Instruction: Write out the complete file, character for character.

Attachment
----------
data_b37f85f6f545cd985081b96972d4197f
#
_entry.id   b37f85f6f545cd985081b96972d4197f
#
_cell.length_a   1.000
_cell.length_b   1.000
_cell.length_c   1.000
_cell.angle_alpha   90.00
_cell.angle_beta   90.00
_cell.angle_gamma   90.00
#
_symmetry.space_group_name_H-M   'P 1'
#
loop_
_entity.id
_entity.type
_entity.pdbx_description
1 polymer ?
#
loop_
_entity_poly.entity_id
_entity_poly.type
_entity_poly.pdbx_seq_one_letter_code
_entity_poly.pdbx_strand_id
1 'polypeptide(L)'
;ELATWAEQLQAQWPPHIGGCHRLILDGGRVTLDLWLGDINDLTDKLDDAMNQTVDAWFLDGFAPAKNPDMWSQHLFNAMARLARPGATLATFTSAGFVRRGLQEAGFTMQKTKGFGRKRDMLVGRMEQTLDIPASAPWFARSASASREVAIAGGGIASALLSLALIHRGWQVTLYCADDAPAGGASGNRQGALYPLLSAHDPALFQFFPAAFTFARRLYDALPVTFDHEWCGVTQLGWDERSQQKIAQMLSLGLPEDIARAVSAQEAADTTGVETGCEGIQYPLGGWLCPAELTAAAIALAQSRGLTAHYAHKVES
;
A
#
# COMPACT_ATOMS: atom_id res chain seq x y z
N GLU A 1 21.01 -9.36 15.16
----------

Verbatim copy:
data_b37f85f6f545cd985081b96972d4197f
#
_entry.id   b37f85f6f545cd985081b96972d4197f
#
_cell.length_a   1.000
_cell.length_b   1.000
_cell.length_c   1.000
_cell.angle_alpha   90.00
_cell.angle_beta   90.00
_cell.angle_gamma   90.00
#
_symmetry.space_group_name_H-M   'P 1'
#
loop_
_entity.id
_entity.type
_entity.pdbx_description
1 polymer ?
#
loop_
_entity_poly.entity_id
_entity_poly.type
_entity_poly.pdbx_seq_one_letter_code
_entity_poly.pdbx_strand_id
1 'polypeptide(L)'
;ELATWAEQLQAQWPPHIGGCHRLILDGGRVTLDLWLGDINDLTDKLDDAMNQTVDAWFLDGFAPAKNPDMWSQHLFNAMARLARPGATLATFTSAGFVRRGLQEAGFTMQKTKGFGRKRDMLVGRMEQTLDIPASAPWFARSASASREVAIAGGGIASALLSLALIHRGWQVTLYCADDAPAGGASGNRQGALYPLLSAHDPALFQFFPAAFTFARRLYDALPVTFDHEWCGVTQLGWDERSQQKIAQMLSLGLPEDIARAVSAQEAADTTGVETGCEGIQYPLGGWLCPAELTAAAIALAQSRGLTAHYAHKVES
;
A
#
# COMPACT_ATOMS: atom_id res chain seq x y z
N GLU A 1 21.01 -9.36 15.16